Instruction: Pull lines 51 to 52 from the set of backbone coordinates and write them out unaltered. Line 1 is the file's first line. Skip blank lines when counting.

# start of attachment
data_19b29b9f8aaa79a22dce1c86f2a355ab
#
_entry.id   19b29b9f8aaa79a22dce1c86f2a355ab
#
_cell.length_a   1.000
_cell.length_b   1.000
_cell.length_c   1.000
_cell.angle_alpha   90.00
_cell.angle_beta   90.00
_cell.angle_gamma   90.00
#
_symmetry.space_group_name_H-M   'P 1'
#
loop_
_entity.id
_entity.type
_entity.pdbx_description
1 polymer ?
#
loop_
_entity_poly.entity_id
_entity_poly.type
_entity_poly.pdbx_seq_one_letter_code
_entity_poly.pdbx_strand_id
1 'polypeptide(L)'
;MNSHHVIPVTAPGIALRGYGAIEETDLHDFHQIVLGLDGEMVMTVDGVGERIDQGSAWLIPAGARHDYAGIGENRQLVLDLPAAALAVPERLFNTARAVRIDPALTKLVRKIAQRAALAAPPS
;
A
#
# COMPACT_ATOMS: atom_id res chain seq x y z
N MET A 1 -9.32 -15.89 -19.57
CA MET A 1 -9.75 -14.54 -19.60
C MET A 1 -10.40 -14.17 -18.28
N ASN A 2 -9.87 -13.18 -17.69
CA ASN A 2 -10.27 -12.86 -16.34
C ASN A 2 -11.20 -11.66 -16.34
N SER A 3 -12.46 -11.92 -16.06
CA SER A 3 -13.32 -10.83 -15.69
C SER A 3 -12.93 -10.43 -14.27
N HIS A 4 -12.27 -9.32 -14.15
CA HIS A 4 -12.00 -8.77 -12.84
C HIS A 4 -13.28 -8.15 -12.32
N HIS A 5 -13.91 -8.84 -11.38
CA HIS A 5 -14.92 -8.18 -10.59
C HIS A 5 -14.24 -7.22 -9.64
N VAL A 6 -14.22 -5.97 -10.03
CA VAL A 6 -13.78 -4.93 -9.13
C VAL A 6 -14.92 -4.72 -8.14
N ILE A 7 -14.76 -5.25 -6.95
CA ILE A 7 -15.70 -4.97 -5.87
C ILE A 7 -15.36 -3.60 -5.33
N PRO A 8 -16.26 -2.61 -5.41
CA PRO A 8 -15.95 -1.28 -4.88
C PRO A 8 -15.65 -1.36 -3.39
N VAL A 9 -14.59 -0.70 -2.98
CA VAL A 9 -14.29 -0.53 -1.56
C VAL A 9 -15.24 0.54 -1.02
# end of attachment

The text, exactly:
C ILE A 7 -15.36 -3.60 -5.33
N PRO A 8 -16.26 -2.61 -5.41